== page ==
There's a lot of strong messages in "All the King's Men." You can watch it from the perspective of a soap opera, a parallel to contemporary politics (the discussion of the oil companies' influence, for example) or an Ivory Tower comparison to Machiavelli.

This film could have been great, had they decided a few aspects differently. To quote the film itself: "You only get a couple of moments that determine your life. Sometimes only one. And then it's gone. Forever." Probably the worst decision the directors made was changing the timeframe the film is set in. If you ignore that the film's set twenty years past Long's time, it works a lot better. I don't agree with the decision that the 50's are interchangeable historically with the 30's.
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5 of 5 people found the following review helpful By Roland E. Zwick on April 18, 2007
Format: DVD
Even a stellar cast made up of some of the finest talents in the business - Sean Penn, Jude Law, Patricia Clarkson, James Gandolfini, Mark Ruffalo, Kate Winslet and Anthony Hopkins - can't save "All the King's Men" from being a tired, pointless remake of the Best Picture Oscar winner of 1949.

Robert Penn Warren based his original novel on the life and career of the notorious Huey Long, aka "The Kingfish," who served as governor of Louisiana from 1928 to 1932. Like Long, Warren's main character, Willy Stark, is a charismatic leader who offends the powers-that-be with his populist rantings, yet eventually becomes as lowdown, vile and corrupt as the politicians he initially railed against to get himself elected.

This theme of the corrupting influence of power - and the corrosive effect that corruption has on the American political system - may have seemed fresh and insightful in Warren's day, but it is strictly old hat today. Moreover, in Steven Zaillian`s pretentious rehash, Stark transitions from being an idealist to a cynic in such record-setting time that the audience is completely at a loss as to how to read the character. Is he a man genuinely committed to helping his fellow citizens who eventually loses his way, or is he just another snake-oil salesman from the get-go exploiting the gullibility of the masses to get what he wants? The film doesn't seem to know, and the audience, quite frankly, doesn`t really care.

Stunningly, the movie is helped not one whit by its strictly A-list caliber cast. Penn hams it up shamelessly as the over-the-top Stark, spewing spittle and bile, regardless of whether he is whipping a downtrodden audience into an emotional frenzy or plotting the downfall of his manifold political rivals.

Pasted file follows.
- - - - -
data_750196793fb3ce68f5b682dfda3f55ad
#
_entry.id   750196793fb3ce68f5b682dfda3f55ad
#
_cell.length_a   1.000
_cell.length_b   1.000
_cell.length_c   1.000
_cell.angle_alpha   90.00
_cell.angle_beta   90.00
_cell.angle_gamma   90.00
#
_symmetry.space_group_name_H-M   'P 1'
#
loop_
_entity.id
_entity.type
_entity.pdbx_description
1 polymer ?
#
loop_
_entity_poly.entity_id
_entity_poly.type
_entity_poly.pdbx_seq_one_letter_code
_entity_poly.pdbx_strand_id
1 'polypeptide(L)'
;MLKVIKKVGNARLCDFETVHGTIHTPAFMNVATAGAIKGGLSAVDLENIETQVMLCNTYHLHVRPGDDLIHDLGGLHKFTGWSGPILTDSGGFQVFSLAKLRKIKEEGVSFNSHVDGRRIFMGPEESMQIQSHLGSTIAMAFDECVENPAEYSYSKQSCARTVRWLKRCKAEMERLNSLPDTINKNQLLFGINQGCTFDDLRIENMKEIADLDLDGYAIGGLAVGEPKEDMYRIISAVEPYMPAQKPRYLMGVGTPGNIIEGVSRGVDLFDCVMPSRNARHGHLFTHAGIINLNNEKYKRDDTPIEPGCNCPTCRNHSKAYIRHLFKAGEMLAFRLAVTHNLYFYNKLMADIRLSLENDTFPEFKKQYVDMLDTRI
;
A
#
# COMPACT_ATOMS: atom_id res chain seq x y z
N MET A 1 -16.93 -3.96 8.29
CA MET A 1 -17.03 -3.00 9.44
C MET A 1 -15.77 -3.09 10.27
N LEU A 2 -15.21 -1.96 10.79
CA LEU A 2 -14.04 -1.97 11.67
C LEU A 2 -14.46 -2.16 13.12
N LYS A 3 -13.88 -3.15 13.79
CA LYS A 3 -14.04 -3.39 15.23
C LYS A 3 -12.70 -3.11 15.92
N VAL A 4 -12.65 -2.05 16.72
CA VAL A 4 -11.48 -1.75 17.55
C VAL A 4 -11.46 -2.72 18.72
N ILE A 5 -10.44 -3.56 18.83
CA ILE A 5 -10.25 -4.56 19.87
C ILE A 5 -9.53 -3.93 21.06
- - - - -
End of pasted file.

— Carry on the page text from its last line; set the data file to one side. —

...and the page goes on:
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15 of 19 people found the following review helpful By M. Dog VINE VOICE on January 2, 2007
Format: DVD
This film had something very special going for it with its central casting of Sean Penn as Huey Long, the Kingfisher, the everyman governor of depression-era Louisiana (Willie Stark in the film). If ever there was a role designed for Penn's heated and emotive style of acting, this was it. True to that promise, Penn delivers a few (too few) wonderful scenes with Willie Stark delivering fire and brimstone from the campaign stump.

Other than these scenes, the film is an unformed washout. Willie Stark's transformation from righteous, wife loving common man to manipulative, self-serving adulterous political schemer is . . . . well there really is no transformation. It simply happens between scenes off camera, rendering a potentially fascinating character, rich with comment about the fallibility of human nature, into a black and white, boring nothing.

The film sort of meanders around with the character of reporter Jack Burden (played by the desperately miscast Jude Law)and his exceptionally average family story, which somehow includes lover Anne Stanton (played by the desperately miscast Kate Winslet) and her brother Adam Stanton, played by Mark Ruffalo (who was at least well cast but left hanging in limbo by some very lazy scriptwriting). On board also is the very talanted James Gandolfini, who must have owed someone a very big favor. I challenge anyone to explain to me what he was doing in this bumbling, mumbling role, so far beneath his station. All in all, I was left wondering how any of the principals managed to convince themselves the product was release-ready when watching the final edit.

Final note to Hollywood: let's strike a deal with England: From this day forth, no cross-accenting.
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Does deleted scenes have coonhound?
I agree that Jude Law's accent is not so great but Sean Penn's is spot on as far as I can tell. I thought he played the over-the-top character extremely well and made me almost believe the guy was for real (and not just a bafoon).
May 29, 2008 by R. C. Harris Jr. |  See all 3 posts